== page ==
We have the same format for each event. First we introduce the topic. Next we have individual presenters speak and cover certain areas of the topic, and then they put on a couple sketches to demonstrate. At the end we have questions and answers and participation from the audience. We have added one more element as we go forward, and that is to have a guest speaker.
One thing that has not been mastered in Togo is being on time. There is a joke even among Togolese about “Togo Time.” They are never on time. Really never. It is my ‘achilles heal’ as they say. Drives me crazy. One day, early on when we were planning this third event we were all to meet at the Bibilotheque (Library) at a designated time. I was the only one who showed up. Wasn’t the first time, by far. I called two people on the committee whose cell phone number I have. They showed up within about fifteen minutes. I was just in a bad mood that day, and I didn’t feel like letting it pass. The others, and there are about eight all together never showed up after waiting an hour. The two that did show up tried to go ahead with the meeting. I threw my hands up in the air and refused, and left. Wellllll I guess word got around that I had thrown a little fit. Another meeting was scheduled, and lo and behold I kind of lost track of time. I was fifteen minutes late. All eight of them were there waiting for me with grins a mile wide. Dam. My bad.
The day before the scheduled event with Rose we went through our check list, rehearsed our sketches and felt ready. We all agreed to meet at 8:30 A.M. the next day at the Chiefs Compound. Three times I said, "8:30 right?"
|Fully engaged audience|
As a side note I especially appreciated the fact that there were so many children present. Probably twenty or thirty wandered in and sat on the floor around the perimeter of the room. These were young children, many of them girls. I couldn’t help but think that they would really never forget this. This woman (Rose) would remain in the recesses of their mind. It would without a doubt broaden their view of women and the world they live in, in a subtle but enduring way. Even if they were too young to understand the content, for them to see and hear this strong and articulate Togolese woman from their part of the country be front and center, commanding the attention of villagers, Americans and Togolese Notables alike would have an impact.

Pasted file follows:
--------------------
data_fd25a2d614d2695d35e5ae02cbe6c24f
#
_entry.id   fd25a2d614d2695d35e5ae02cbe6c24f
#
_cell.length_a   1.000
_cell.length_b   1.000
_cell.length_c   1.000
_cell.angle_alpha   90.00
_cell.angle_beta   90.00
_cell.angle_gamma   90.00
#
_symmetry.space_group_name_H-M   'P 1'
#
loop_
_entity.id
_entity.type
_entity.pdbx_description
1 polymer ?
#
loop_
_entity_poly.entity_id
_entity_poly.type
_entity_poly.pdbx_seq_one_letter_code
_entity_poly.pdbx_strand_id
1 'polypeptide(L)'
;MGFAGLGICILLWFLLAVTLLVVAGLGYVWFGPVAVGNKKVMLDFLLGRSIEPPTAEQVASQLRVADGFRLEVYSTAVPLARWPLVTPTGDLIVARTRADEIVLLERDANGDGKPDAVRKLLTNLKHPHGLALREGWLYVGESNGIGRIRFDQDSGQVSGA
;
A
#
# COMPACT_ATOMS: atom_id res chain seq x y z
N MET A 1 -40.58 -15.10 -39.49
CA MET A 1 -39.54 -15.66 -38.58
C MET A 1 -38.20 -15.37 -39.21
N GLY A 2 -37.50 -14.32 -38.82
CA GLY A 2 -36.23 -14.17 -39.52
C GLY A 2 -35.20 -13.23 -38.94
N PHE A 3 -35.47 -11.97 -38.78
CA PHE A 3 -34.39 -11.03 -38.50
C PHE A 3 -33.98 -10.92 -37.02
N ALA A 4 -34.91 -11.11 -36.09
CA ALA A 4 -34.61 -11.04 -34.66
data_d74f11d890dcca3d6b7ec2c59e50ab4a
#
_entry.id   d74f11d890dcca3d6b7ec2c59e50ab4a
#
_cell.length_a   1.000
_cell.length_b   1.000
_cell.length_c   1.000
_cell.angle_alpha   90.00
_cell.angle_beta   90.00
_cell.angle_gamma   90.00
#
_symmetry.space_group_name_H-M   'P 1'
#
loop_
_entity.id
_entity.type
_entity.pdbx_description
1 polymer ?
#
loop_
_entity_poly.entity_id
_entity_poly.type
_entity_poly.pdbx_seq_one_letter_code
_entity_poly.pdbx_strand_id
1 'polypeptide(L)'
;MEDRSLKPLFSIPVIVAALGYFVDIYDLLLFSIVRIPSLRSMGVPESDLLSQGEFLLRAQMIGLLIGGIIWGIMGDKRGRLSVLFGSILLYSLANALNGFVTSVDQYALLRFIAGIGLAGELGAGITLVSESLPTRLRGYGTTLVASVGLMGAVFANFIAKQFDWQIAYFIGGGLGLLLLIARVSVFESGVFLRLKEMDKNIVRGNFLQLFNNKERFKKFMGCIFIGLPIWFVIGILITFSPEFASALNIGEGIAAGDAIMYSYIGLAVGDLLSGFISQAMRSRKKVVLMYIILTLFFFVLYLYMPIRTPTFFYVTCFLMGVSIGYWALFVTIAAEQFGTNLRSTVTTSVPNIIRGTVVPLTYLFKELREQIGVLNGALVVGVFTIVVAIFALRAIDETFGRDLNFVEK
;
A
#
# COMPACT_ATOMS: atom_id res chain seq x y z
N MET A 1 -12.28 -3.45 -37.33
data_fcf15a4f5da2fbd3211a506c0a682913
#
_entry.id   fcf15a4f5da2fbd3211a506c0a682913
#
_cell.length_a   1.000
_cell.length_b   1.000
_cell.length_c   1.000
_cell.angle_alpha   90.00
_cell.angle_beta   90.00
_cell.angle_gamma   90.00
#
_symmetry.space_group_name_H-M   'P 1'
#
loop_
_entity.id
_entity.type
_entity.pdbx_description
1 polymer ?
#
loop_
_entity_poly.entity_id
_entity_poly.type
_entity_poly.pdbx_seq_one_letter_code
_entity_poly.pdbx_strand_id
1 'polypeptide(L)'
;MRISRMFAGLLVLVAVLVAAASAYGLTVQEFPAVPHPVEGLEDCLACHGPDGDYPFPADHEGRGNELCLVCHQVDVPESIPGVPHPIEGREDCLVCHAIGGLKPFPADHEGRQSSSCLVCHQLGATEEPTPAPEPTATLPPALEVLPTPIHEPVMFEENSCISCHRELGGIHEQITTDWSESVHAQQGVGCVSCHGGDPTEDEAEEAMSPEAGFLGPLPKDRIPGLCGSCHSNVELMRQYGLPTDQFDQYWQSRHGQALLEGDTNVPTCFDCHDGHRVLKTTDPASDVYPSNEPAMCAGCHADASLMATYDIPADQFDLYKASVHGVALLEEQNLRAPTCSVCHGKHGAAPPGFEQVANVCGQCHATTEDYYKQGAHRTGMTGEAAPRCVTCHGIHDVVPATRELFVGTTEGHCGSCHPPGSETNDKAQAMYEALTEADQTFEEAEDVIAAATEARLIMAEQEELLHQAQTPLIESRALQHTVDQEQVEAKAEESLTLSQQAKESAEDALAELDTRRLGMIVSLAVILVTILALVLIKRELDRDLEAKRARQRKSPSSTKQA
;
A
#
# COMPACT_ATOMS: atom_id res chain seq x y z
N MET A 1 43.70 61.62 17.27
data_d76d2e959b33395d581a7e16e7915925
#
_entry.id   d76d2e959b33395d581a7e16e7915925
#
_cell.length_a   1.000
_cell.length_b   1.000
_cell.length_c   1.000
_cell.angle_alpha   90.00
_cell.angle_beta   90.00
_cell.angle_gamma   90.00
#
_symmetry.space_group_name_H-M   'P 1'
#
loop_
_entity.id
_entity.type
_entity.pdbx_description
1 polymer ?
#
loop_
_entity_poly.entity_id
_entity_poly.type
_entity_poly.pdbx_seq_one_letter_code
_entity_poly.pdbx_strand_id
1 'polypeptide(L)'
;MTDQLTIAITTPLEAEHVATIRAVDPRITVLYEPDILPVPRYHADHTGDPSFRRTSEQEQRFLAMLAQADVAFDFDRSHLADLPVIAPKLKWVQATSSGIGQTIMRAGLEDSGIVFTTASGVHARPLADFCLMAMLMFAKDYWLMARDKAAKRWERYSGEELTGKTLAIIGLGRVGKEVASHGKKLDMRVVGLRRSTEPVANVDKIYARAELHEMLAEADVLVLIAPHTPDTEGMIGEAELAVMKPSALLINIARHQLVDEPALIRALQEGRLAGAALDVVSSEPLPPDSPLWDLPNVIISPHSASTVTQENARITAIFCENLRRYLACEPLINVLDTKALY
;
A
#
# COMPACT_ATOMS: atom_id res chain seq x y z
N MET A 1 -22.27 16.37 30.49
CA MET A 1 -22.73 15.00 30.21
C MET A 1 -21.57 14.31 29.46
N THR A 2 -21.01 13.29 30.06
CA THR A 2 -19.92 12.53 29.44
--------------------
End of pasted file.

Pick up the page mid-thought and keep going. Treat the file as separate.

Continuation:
It was a great day. It was a great accomplishment by the M.A.P. Committee. I think it was and will remain one of the most memorable days of my time here.
The fourth M.A.P event is in the works. The topic will be specifically 'Girls Empowerment and Education; why it’s important and what we can do to encourage and inspire girls to stay in school.' I found another woman to be guest speaker. She is a director for an NGO in this area. I saw her speak in Deve a while back. She was dynamic like Rose, and held her audience in the palm of her hands. I tracked her down through contacts. She has nothing to do with the Peace Corps or M.A.P. She was a little confused and also reticent about why I wanted her. I explained the program, mission and topic for the next event. I told her I wanted her to speak because she is an excellent role model for girls here. Once she understood, she said, “I will be there, I would like to help young girls in Togo.”
To be continued.